For many pop and rock songwriters, the path to commercial viability involves putting together a four- or five-piece band, spending a good deal of money on demo recordings, working to book a string of gigs, and hitting the road. And then: It’s usually a crapshoot, at best.
These days, it isn’t uncommon for that model to be inverted, and Columbia native Chaz Bundick is perhaps as good a case in point as any. He produced his own recordings on a laptop computer, calling his project Toro y Moi, uploaded songs on Myspace and started contacting blogs and other outlets for feedback and exposure. It didn’t take long for Toro y Moi to attract notice, get a record deal, and earn a heap of critical acclaim – all before working as a touring act.
“At first, I was kind of in shock and disbelief,” Bundick admits. “It was crazy – like, ‘Why is this taking off?’ It didn't really make sense to me.”
It’s a humble stance, but Toro y Moi took off on the strength of Bundick’s creative prowess. Fans and critics referred to Toro y Moi’s 2010 debut “Causers of This” as “chillwave” – an accessible blend of indie rock, electronic pop and R&B.
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Stylistic inventiveness only gets you so far, though, and Toro y Moi’s work has stuck because the songs are smart, well crafted and sincere. The New York Times has praised Bundick’s “emotional presence,” while numerous reviewers have used the term “hooky” to describe his songs – a slight compliment on the surface, but, to be sure, truly good pop hooks are not easy to come by.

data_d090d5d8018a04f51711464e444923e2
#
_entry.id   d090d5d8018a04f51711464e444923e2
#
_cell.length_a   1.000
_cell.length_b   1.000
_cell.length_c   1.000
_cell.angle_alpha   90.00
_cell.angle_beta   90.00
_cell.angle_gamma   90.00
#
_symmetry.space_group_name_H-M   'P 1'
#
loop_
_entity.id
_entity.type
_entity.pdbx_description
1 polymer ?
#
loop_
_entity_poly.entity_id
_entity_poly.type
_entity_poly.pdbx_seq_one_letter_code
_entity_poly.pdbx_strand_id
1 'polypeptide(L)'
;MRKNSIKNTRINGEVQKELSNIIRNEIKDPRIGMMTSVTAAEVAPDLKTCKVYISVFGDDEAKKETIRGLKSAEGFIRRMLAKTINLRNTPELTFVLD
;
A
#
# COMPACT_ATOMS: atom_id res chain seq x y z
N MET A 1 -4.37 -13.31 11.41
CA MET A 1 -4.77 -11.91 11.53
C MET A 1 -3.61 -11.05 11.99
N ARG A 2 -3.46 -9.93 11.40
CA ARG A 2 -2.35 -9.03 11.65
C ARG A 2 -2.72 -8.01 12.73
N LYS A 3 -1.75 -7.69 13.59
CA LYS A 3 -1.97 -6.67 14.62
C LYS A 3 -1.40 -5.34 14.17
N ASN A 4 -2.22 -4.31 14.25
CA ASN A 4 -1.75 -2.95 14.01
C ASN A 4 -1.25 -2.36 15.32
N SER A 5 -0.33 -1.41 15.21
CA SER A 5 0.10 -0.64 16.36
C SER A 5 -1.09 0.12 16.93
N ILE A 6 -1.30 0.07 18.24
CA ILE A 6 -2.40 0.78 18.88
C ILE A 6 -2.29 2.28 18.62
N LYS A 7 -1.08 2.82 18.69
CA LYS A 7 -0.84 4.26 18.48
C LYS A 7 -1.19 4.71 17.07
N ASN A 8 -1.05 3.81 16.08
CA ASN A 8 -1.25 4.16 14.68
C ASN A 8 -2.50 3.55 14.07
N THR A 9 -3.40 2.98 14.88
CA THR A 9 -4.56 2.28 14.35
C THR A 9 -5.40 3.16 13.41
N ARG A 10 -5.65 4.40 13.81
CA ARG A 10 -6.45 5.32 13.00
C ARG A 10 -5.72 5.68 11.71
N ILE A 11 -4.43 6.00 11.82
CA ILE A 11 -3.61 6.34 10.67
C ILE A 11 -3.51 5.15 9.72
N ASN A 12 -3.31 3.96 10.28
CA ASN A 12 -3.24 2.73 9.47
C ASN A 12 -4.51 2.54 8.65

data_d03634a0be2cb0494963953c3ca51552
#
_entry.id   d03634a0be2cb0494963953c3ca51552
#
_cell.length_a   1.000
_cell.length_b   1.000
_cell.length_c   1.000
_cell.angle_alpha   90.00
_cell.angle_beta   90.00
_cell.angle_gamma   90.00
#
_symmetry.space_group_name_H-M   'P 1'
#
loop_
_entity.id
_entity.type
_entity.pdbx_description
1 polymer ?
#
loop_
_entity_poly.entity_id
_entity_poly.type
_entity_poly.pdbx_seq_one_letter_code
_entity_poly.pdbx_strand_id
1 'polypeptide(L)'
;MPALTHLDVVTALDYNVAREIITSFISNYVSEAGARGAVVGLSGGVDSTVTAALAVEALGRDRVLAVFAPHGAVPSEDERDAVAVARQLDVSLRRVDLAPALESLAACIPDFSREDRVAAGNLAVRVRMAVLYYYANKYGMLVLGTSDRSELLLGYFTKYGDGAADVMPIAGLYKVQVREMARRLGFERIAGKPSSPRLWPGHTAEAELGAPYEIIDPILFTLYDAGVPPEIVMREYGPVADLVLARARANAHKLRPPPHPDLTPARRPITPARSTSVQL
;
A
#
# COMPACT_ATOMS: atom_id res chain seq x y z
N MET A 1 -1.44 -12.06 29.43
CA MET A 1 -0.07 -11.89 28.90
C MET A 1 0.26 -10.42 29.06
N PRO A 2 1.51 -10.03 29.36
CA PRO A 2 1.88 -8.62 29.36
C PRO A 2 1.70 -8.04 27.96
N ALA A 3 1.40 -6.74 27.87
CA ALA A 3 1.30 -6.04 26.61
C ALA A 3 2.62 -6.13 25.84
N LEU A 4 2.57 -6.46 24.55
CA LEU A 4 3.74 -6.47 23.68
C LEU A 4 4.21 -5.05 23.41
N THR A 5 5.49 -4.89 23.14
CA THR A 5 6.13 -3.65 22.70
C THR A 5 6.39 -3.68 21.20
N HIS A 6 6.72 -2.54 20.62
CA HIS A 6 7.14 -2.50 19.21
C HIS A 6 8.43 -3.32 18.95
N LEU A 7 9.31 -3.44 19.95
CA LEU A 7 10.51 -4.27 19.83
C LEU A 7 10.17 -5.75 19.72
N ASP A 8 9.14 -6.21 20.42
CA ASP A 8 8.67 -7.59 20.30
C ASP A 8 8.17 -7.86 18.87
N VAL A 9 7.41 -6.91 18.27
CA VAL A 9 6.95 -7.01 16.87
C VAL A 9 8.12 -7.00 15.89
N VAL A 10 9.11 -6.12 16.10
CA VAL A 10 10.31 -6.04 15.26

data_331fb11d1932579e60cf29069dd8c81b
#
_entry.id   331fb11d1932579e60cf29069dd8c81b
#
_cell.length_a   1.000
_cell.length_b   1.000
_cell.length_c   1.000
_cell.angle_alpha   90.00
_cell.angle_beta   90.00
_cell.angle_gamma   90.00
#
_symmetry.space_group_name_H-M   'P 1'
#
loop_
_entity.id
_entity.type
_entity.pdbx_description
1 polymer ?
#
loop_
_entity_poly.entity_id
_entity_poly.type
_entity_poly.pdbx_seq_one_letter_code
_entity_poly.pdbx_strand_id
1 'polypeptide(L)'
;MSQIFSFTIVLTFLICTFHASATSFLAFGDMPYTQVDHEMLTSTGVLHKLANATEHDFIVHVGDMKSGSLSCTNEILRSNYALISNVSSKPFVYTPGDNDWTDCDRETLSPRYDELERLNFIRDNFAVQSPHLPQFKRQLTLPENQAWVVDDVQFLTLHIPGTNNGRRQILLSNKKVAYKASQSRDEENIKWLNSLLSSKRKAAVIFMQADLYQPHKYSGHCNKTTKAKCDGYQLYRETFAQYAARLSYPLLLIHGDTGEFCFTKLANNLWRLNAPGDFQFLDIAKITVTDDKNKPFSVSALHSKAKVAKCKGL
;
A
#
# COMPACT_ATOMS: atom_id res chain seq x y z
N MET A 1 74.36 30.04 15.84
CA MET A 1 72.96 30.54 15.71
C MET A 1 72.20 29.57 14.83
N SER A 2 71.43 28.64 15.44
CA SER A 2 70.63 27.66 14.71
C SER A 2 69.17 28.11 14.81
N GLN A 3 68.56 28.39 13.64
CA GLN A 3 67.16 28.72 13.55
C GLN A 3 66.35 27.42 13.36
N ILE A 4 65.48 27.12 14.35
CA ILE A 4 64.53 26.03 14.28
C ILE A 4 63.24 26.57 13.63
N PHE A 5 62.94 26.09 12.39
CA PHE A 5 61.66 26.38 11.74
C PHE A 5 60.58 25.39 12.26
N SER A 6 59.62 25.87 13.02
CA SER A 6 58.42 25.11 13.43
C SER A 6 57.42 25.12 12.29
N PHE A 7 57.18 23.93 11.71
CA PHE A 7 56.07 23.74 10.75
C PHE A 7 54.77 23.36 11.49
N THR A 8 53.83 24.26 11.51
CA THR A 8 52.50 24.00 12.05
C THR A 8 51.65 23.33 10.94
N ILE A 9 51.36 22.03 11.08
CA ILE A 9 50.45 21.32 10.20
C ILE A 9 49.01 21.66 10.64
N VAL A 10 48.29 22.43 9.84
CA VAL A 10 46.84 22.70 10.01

Good songwriting usually grows out of good influences. And though Bundick was born in 1986, he’s inspired by classic sounds dating back to the 1960s, as well as groups from his own youth.
“The Beatles have always been a big (influence)”, he said. “And Modest Mouse, Elliot Smith, the Pixies – they all helped shape my early days. It wasn't until college where I got into more electronic music.”
Bundick grew up in the northeast area of Richland County before attending USC. He attended Ridge View High School, where he was “a pretty average student.”
Bundick wasn’t exactly average – at least not from a demographic standpoint. His mother is Filipino. His father is African-American. Bundick has said that it was difficult figuring out where to fit in socially in the school lunchroom.
But he had his cul de sac neighborhood friends – and music. “It was a pretty typical suburban lifestyle,” he said,
“My parents let me play music as loud as I wanted and have friends over on the weekend. For the most part, during my high school career, I was just a bored kid in the suburbs.”
Life is much different now. Bundick now lives in Berkeley, Calif., and is on the road a lot. He was in Philadelphia at the time of this interview.
Artistically, he’s on the move as well, now performing with a five-piece band and playing guitar. “It’s really nice to have a full band,” he said. “It’s something I've been wanting to do for a while.”
He isn’t worried about defying expectations and labels that once defined his sound. “I guess throughout the years, I have sort of looked at other artists I admire and tried to follow in their footsteps. If you look at Beatles and how much they changed, or Dylan going acoustic to electric…you see what makes an artist interesting and try to imitate it in your own style.”
Bundick looks forward to his May 13 show at the Music Farm, though he acknowledges that coming back home to perform brings an element of pressure. “For the most part, I feel excited to come home. But it’s a little nerve wracking. I have so many friends and family there.”
Record deals and touring, meanwhile, come with inevitable demands. But Bundick has a laidback demeanor and seems to take his success in stride.
Making music, he said, “still feels like a hobby.”
If you go: Toro Y Moi headlines a show Wednesday, May 13, with opener Keath Mead, at Music Farm Columbia, 1022 Senate St., in an all-ages show. Doors open at 8 p.m.; show is at 9 p.m. Tickets, $22-$22; www.musicfarm.com
Baker Maultsby, Special to Go Columbia